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The foundations of mathematics are flawed. N J Wildberger

caffeinemachine

Well-known member
MHB Math Scholar
Mar 10, 2012
834
Well this post is "related" two math but I found the chat room to be the most appropriate place for this.

Now I found a lecture series on youtube by a mathematician N J Wildberger.
He claims that the "Foundations of mathematics" are flawed. The area of mathematics he claims need to be revised thoroughly are:

1)Calculus/Analysis (Including the definition of real numbers- be it infinite decimals or dedekind's cuts or others)
2)Geometry/Topology
3)Algebraic Geometry
etc

Here is a link to lecture 94 where he claims that the cauchy sequence definition of reals is not quite correct.
http://www.youtube.com/watch?v=kcirwIwRIUw&feature=relmfu

He starts challenging the foundations of mathematics from lecture 87 onwards.
Guess you guys will find it interesting.
 

CaptainBlack

Well-known member
Jan 26, 2012
890
Well this post is "related" two math but I found the chat room to be the most appropriate place for this.

Now I found a lecture series on youtube by a mathematician N J Wildberger.
He claims that the "Foundations of mathematics" are flawed. The area of mathematics he claims need to be revised thoroughly are:

1)Calculus/Analysis (Including the definition of real numbers- be it infinite decimals or dedekind's cuts or others)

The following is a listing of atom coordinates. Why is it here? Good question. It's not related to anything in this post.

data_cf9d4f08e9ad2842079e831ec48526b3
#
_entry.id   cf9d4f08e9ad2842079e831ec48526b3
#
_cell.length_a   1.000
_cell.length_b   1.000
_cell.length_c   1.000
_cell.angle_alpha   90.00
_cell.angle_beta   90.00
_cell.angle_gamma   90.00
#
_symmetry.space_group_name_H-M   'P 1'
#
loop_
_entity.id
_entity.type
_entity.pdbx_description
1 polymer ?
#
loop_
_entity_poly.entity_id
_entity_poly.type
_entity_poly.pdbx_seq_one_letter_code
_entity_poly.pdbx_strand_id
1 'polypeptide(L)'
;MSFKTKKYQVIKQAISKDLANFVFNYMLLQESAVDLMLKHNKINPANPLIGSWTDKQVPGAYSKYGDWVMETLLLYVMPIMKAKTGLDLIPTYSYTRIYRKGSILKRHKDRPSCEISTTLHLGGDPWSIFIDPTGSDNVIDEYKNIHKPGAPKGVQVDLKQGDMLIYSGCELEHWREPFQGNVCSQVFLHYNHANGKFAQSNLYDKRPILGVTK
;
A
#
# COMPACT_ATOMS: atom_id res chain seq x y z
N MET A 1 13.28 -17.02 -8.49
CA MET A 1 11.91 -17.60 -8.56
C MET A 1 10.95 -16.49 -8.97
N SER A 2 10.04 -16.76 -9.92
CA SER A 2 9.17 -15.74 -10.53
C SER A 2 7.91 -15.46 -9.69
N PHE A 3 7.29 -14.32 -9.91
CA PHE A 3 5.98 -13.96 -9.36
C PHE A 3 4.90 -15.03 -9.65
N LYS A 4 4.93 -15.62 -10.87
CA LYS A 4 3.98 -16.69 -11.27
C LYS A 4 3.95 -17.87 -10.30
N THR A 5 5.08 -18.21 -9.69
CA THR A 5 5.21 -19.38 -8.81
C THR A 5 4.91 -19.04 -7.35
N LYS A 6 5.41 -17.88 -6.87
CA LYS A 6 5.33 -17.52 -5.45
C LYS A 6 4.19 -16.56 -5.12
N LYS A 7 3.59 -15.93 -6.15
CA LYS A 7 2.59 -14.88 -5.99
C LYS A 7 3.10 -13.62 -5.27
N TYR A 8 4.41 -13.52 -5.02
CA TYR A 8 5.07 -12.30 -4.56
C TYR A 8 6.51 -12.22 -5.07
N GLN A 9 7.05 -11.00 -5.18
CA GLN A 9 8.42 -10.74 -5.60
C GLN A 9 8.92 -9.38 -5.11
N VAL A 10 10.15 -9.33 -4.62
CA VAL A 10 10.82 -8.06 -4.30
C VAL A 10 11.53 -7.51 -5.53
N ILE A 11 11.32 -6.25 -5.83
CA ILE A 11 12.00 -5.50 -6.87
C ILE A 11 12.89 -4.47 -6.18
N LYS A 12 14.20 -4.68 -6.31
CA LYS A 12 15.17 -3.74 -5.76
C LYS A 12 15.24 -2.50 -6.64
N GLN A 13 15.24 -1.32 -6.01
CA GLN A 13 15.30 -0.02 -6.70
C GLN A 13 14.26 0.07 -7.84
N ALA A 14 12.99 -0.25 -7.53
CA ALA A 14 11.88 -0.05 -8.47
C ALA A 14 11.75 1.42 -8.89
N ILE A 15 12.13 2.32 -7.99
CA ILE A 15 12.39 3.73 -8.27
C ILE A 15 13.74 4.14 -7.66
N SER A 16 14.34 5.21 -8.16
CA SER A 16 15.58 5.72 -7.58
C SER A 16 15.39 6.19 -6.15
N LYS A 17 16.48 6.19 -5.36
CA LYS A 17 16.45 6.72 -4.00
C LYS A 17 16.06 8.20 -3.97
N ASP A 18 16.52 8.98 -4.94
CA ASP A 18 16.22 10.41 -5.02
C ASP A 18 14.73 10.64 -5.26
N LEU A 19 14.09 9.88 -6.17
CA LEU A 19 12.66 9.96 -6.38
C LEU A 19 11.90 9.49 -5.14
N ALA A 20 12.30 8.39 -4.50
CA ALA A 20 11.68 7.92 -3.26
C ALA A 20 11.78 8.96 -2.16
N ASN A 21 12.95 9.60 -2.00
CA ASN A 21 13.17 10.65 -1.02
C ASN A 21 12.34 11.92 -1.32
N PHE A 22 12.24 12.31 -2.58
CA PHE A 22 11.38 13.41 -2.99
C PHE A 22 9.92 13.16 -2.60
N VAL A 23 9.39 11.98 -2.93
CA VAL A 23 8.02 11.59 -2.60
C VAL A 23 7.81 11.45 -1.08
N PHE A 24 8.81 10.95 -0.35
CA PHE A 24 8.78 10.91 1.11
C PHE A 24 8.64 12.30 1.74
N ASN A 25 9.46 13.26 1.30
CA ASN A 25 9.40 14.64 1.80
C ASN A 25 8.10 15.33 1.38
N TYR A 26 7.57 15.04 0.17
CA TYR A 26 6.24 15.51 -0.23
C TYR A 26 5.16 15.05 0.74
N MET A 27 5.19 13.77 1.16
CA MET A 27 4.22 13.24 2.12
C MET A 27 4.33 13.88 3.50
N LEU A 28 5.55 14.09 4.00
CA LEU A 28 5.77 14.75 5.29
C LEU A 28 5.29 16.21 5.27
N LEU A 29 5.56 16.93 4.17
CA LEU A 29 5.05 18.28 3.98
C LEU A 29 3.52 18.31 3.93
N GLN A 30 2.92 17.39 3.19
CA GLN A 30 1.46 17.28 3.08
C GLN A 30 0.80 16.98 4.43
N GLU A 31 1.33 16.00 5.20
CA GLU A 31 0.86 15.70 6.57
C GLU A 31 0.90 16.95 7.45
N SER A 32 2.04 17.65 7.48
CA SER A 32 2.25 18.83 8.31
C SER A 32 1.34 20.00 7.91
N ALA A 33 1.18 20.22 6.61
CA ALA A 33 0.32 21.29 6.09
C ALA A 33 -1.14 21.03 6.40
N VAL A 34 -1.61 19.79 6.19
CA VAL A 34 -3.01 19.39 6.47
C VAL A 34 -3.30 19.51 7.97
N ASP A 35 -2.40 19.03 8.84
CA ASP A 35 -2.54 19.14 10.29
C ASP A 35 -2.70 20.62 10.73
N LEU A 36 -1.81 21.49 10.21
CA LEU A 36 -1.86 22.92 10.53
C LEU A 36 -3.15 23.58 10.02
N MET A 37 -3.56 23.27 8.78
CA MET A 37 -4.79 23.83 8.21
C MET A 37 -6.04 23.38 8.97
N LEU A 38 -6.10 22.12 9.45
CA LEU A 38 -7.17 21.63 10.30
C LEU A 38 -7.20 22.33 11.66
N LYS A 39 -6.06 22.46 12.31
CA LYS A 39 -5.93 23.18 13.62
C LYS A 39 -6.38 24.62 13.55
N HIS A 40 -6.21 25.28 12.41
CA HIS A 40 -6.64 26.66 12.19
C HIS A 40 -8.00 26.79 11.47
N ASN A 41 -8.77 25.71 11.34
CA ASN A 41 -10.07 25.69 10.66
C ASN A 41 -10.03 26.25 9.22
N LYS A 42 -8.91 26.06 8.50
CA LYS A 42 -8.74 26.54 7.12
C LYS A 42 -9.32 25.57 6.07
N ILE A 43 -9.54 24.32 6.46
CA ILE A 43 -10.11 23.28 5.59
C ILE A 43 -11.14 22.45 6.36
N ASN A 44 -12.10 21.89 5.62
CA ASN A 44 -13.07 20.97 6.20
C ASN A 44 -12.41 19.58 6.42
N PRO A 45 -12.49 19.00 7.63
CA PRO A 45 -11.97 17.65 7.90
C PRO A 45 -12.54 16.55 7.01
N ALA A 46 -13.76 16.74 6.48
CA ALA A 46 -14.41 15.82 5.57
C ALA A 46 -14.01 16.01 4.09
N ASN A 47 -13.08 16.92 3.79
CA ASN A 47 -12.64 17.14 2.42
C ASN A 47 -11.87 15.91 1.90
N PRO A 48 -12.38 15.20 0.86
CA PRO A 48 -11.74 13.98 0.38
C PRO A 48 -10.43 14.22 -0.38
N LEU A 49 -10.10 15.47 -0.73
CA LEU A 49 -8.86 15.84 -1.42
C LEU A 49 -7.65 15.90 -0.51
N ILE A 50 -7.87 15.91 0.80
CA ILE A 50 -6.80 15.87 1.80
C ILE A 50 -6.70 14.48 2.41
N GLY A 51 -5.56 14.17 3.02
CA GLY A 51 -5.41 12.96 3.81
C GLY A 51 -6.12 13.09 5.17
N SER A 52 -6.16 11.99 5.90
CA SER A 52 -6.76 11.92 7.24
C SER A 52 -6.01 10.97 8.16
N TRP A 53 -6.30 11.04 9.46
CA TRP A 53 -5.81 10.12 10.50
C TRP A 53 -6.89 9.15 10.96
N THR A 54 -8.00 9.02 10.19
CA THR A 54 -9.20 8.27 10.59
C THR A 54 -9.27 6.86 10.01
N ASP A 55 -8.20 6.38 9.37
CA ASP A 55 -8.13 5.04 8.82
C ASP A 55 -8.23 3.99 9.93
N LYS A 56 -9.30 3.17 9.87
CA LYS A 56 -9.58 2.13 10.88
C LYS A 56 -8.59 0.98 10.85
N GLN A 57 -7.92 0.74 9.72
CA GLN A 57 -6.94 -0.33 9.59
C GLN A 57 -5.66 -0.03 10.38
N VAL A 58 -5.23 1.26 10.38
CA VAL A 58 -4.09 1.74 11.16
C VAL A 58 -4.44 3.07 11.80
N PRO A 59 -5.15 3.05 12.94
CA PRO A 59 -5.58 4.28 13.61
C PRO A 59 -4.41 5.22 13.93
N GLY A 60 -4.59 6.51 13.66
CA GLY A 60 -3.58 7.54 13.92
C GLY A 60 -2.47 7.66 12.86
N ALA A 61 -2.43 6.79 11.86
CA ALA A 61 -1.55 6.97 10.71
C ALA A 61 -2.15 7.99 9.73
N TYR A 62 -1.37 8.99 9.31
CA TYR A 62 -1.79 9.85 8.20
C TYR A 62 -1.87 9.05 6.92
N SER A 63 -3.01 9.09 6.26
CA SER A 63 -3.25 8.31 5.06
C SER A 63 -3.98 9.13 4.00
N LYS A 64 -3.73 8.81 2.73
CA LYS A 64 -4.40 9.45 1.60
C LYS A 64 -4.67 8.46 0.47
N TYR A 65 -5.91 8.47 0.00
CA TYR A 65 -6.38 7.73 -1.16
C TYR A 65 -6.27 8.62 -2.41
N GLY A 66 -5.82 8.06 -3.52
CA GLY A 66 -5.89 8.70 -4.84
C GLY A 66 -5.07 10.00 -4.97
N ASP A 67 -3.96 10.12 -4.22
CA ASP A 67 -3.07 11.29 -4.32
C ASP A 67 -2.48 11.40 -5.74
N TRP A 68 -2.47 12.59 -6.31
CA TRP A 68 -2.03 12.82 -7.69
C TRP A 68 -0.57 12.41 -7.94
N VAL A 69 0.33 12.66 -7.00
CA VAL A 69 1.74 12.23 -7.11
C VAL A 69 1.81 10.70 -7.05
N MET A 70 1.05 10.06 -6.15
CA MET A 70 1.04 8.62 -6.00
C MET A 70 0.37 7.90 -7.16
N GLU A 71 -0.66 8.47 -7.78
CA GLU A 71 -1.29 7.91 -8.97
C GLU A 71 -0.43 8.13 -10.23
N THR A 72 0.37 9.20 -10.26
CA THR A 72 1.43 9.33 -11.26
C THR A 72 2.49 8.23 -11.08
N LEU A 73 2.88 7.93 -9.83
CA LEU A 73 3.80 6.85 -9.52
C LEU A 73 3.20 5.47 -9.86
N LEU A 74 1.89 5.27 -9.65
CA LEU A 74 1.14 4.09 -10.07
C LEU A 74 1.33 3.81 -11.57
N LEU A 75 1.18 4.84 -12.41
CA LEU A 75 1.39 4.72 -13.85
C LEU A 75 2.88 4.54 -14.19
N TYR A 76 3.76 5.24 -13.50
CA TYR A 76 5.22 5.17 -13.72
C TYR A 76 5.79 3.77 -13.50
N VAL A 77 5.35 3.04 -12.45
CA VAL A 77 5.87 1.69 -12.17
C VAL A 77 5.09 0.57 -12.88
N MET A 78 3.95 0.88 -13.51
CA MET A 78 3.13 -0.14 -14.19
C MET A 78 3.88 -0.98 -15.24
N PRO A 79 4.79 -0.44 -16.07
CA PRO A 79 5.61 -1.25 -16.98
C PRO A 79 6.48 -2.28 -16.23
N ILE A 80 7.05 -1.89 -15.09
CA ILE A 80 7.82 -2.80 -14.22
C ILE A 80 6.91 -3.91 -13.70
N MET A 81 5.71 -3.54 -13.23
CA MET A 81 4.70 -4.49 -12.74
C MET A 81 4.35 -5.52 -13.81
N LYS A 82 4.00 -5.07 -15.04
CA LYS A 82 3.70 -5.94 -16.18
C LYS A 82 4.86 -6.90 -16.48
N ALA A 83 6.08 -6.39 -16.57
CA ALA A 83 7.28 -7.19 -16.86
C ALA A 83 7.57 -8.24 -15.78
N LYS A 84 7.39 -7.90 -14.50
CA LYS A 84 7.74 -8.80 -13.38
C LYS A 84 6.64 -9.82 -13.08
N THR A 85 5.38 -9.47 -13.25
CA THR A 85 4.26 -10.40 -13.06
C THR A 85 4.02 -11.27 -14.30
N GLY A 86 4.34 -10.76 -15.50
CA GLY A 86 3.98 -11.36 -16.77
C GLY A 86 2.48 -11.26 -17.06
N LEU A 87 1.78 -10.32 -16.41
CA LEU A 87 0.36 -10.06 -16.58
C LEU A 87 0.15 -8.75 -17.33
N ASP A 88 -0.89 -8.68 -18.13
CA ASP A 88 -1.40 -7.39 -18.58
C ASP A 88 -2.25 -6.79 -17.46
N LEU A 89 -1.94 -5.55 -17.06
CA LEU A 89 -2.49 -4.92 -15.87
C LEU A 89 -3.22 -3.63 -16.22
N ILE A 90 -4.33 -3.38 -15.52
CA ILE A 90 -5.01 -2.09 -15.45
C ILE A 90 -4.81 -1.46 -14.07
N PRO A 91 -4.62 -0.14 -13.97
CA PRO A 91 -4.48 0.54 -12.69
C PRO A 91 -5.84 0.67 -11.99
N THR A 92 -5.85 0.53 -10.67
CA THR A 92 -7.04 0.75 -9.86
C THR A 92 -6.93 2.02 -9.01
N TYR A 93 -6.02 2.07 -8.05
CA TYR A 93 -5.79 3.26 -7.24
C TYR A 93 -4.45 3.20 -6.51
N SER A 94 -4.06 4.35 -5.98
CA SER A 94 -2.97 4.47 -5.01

2)Geometry/Topology
3)Algebraic Geometry
etc

Here is a link to lecture 94 where he claims that the cauchy sequence definition of reals is not quite correct.
http://www.youtube.com/watch?v=kcirwIwRIUw&feature=relmfu

He starts challenging the foundations of mathematics from lecture 87 onwards.
Guess you guys will find it interesting.
Anyone familiar with stuff I posted in the other place will know that his view and my own are broadly in agreement at least to the extent of wanting to be able see the objects we are talking about, despite others having claimed that no true mathematician has such views.

CB
 
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caffeinemachine

Well-known member
MHB Math Scholar
Mar 10, 2012
834
Anyone familiar with stuff I posted in the other place will know that his view and my own are broadly in agreement at least to the extent of wanting to be able see the objects we are talking about, despite others having claimed that no true mathematician has such views.

CB
He does complain that the real numbers are very complicated objects. But what he is saying is that the construction is logically incorrect. It might not appeal to our intuition, and we may be unhappy that even something as basic as a real number is so conceptually involved, but Wildberger claims that the real number system is "problematic" on logical grounds and has to be rethought completely.
 

CaptainBlack

Well-known member
Jan 26, 2012
890